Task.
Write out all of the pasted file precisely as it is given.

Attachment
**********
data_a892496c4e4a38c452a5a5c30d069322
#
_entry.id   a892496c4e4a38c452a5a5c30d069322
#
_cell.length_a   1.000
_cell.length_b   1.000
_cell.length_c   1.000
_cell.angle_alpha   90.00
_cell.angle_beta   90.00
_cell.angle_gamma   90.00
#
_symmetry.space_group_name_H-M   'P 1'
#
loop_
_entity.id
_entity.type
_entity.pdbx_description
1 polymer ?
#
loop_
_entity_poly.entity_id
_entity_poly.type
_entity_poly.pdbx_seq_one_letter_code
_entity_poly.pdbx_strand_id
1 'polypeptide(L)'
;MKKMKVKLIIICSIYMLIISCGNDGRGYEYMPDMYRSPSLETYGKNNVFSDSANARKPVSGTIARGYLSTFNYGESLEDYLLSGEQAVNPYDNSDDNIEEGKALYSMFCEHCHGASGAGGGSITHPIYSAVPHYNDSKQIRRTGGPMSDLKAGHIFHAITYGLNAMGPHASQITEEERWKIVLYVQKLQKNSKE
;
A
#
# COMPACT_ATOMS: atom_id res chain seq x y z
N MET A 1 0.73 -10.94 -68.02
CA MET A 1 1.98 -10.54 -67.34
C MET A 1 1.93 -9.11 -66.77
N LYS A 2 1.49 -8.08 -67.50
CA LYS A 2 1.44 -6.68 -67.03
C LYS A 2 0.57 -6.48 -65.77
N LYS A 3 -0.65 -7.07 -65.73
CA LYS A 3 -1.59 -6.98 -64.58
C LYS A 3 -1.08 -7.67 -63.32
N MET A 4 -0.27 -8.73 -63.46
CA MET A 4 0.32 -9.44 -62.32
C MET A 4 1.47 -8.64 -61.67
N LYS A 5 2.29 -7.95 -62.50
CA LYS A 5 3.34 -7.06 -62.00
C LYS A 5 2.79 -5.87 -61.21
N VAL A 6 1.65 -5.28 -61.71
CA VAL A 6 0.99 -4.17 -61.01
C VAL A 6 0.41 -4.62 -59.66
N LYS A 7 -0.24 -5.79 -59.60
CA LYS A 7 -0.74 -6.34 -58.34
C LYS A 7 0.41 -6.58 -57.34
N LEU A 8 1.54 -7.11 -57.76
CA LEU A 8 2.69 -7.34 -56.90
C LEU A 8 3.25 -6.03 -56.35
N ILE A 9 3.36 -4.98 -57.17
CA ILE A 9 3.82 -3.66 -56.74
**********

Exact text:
data_a892496c4e4a38c452a5a5c30d069322
#
_entry.id   a892496c4e4a38c452a5a5c30d069322
#
_cell.length_a   1.000
_cell.length_b   1.000
_cell.length_c   1.000
_cell.angle_alpha   90.00
_cell.angle_beta   90.00
_cell.angle_gamma   90.00
#
_symmetry.space_group_name_H-M   'P 1'
#
loop_
_entity.id
_entity.type
_entity.pdbx_description
1 polymer ?
#
loop_
_entity_poly.entity_id
_entity_poly.type
_entity_poly.pdbx_seq_one_letter_code
_entity_poly.pdbx_strand_id
1 'polypeptide(L)'
;MKKMKVKLIIICSIYMLIISCGNDGRGYEYMPDMYRSPSLETYGKNNVFSDSANARKPVSGTIARGYLSTFNYGESLEDYLLSGEQAVNPYDNSDDNIEEGKALYSMFCEHCHGASGAGGGSITHPIYSAVPHYNDSKQIRRTGGPMSDLKAGHIFHAITYGLNAMGPHASQITEEERWKIVLYVQKLQKNSKE
;
A
#
# COMPACT_ATOMS: atom_id res chain seq x y z
N MET A 1 0.73 -10.94 -68.02
CA MET A 1 1.98 -10.54 -67.34
C MET A 1 1.93 -9.11 -66.77
N LYS A 2 1.49 -8.08 -67.50
CA LYS A 2 1.44 -6.68 -67.03
C LYS A 2 0.57 -6.48 -65.77
N LYS A 3 -0.65 -7.07 -65.73
CA LYS A 3 -1.59 -6.98 -64.58
C LYS A 3 -1.08 -7.67 -63.32
N MET A 4 -0.27 -8.73 -63.46
CA MET A 4 0.32 -9.44 -62.32
C MET A 4 1.47 -8.64 -61.67
N LYS A 5 2.29 -7.95 -62.50
CA LYS A 5 3.34 -7.06 -62.00
C LYS A 5 2.79 -5.87 -61.21
N VAL A 6 1.65 -5.28 -61.71
CA VAL A 6 0.99 -4.17 -61.01
C VAL A 6 0.41 -4.62 -59.66
N LYS A 7 -0.24 -5.79 -59.60
CA LYS A 7 -0.74 -6.34 -58.34
C LYS A 7 0.41 -6.58 -57.34
N LEU A 8 1.54 -7.11 -57.76
CA LEU A 8 2.69 -7.34 -56.90
C LEU A 8 3.25 -6.03 -56.35
N ILE A 9 3.36 -4.98 -57.17
CA ILE A 9 3.82 -3.66 -56.74